Street Freaks - an interesting dystopian story
Terry Brooks, best known as the author of the Shannara series, offers up a dystopian sci-fi tale set in the United Territories, which is the country that was formed after the fall of the United States. Ash Collins is a typical teenager working on his homework when he gets a vidview from his Dad. "Ash! Get out now! Go into the Red Zone. Go to Street Freaks. Don't wait!" his out of breath Dad urgently says before the call gets abruptly cut off. Ash is pretty surprised by that call since the Red Zone is the forbidden area of Los Angeles that is way too dangerous for him to have ever been there; however, when his apartment is suddenly assaulted he flees out a window without a real plan. Ash has lived a sheltered life and is ill prepared to be hunted by professionals, so when his Dad shows up on the news for supposedly committing suicide, Ash has little choice but to follow his Dad's cryptic final instructions and head into the Red Zone to find Street Freaks, whatever that is.
This is a story that grabs you quickly when Ash becomes hunted for an unknown reason and you wind up discovering how this dystopian future works right along with him. It quickly becomes apparent that those who live in the Red Zone are mostly cast offs from society and have been altered through physical and biological experimentation gone wrong. The corporations that seek to make life better for the masses have used and discarded these people as they work to bring new products to market and his Dad was a bioengineer that worked for just such a company. The Red Zone is indeed dangerous and Ash is a fish out of water as he tries to find out what Street Freaks is and why his Dad wanted him to go there. He is also pretty sure that his Dad did not commit suicide and was actually murdered, so once he reaches Street Freaks he is going to need to figure out why.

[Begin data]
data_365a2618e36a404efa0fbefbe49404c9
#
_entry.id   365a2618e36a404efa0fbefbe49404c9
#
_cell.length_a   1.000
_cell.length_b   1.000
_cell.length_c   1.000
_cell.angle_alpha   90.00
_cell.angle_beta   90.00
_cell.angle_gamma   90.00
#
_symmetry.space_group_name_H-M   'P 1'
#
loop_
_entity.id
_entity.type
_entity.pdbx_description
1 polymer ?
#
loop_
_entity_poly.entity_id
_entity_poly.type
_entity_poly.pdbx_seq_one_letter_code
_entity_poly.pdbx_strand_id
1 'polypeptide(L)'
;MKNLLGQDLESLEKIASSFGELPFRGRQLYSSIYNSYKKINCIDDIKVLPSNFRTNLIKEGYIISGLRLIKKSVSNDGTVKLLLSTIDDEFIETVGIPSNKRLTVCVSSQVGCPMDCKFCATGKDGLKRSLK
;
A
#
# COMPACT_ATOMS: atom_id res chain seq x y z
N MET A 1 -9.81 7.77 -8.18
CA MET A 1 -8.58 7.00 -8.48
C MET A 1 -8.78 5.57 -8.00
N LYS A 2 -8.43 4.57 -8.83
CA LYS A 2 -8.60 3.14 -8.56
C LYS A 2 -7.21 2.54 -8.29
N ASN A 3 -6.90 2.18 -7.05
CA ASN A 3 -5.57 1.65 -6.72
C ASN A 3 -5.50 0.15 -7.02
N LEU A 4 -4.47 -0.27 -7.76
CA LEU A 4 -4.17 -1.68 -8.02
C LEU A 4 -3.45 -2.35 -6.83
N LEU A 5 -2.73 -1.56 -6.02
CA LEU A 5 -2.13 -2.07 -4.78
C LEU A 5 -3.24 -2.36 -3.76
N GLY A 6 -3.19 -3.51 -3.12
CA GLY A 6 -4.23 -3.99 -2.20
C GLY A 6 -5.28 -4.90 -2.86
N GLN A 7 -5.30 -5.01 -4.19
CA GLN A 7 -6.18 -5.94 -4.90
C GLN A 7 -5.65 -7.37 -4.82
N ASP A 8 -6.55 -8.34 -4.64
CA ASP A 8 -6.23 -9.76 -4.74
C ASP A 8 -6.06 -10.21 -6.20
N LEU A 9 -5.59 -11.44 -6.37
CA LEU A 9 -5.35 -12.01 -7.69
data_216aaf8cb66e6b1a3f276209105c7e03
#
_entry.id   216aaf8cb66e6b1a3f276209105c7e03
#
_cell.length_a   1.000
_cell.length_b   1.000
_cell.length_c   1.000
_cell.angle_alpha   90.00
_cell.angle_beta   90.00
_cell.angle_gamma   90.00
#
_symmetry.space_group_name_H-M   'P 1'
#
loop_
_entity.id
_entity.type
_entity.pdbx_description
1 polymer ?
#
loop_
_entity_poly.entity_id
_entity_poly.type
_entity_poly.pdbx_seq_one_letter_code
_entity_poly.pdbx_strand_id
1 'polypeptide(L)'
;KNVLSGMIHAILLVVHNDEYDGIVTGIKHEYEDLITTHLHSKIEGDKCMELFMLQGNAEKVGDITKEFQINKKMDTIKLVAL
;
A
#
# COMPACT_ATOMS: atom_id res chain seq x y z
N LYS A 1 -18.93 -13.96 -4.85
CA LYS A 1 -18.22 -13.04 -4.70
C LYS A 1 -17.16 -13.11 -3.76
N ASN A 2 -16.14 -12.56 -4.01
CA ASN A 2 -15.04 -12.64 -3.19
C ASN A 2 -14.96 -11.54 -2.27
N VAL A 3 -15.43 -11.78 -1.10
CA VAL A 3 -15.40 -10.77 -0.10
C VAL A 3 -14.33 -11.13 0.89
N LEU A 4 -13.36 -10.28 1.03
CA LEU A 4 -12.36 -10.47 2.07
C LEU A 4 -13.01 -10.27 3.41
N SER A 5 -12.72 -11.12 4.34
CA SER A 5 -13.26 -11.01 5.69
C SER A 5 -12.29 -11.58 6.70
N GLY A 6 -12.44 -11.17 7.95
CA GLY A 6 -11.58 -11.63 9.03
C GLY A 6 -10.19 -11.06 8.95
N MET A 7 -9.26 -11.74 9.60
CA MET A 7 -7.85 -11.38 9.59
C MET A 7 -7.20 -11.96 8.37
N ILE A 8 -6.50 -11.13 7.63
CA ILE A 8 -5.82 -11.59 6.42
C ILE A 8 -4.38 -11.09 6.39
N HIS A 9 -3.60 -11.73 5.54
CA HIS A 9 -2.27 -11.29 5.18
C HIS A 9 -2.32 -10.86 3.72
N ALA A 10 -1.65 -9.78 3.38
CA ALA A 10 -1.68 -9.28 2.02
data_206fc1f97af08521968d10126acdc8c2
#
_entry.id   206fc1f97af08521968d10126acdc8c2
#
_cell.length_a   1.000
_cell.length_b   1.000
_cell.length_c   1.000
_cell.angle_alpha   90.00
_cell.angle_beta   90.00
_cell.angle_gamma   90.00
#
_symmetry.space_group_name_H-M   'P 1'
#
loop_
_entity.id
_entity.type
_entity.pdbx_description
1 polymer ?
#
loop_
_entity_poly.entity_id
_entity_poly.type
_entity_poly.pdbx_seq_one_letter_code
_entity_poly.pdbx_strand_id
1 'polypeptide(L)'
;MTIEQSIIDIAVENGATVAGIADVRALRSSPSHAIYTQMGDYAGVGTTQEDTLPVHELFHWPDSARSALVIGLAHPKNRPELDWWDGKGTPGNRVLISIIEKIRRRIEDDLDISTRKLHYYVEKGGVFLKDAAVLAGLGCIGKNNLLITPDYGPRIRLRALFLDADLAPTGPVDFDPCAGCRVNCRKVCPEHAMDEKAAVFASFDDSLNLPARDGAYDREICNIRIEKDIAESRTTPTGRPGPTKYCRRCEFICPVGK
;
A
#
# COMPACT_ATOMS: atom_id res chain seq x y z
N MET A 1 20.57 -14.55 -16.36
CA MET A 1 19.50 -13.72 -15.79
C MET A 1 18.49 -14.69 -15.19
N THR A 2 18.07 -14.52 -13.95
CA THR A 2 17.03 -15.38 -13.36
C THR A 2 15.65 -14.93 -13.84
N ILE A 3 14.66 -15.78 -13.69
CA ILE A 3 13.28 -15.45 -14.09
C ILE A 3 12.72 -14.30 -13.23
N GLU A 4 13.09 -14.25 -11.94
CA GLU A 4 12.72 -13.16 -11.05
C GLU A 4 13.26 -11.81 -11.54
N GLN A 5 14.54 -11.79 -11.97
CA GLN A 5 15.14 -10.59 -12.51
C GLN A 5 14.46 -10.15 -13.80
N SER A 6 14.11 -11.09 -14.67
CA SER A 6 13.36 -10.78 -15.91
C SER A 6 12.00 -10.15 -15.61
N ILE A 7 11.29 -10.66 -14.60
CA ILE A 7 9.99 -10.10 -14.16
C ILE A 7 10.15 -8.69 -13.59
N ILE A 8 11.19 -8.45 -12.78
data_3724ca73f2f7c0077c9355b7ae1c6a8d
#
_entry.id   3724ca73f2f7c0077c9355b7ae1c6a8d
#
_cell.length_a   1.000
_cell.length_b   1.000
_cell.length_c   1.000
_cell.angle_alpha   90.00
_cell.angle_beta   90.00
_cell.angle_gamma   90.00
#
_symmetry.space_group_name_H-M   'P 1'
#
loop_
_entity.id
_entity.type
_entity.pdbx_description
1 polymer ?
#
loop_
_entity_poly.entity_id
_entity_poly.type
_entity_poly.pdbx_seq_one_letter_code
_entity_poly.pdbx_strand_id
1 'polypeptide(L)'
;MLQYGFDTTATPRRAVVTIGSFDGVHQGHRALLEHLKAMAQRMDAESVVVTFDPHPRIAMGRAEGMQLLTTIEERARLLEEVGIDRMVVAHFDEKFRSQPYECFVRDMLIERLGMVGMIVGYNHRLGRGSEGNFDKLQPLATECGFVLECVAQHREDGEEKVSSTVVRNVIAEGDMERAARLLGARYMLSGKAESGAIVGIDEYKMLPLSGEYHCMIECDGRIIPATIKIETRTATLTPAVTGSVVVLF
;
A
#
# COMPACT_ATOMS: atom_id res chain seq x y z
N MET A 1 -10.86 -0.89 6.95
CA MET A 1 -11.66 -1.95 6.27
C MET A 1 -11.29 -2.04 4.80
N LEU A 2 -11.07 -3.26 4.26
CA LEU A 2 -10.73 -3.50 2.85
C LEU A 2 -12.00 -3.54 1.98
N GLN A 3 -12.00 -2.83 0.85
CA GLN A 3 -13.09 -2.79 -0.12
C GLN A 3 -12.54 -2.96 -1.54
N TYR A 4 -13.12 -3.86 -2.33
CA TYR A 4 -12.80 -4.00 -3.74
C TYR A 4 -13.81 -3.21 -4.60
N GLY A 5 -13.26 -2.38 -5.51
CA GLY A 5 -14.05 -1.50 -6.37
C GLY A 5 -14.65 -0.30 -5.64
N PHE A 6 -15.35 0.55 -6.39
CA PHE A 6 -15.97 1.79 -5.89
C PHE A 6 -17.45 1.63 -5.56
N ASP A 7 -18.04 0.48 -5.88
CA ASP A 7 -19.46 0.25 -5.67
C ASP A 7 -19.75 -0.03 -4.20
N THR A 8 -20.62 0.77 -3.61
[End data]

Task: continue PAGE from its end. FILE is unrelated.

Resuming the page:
This winds up being a decent little Oceans-11 type story with an usual cast of characters set in an interesting dystopian future. The world building is engaging and the characters are likable enough which makes it easy to root for Ash to be successful and unravel the mystery of what happened to his Dad and also figure out why he is being hunted. It's a nice little stand alone story from Terry Brooks that I wouldn't quite classify as YA although it does feel that it is targeted at a slightly younger audience.
The audiobook version is narrated by Simon Vance and he does a great job as always.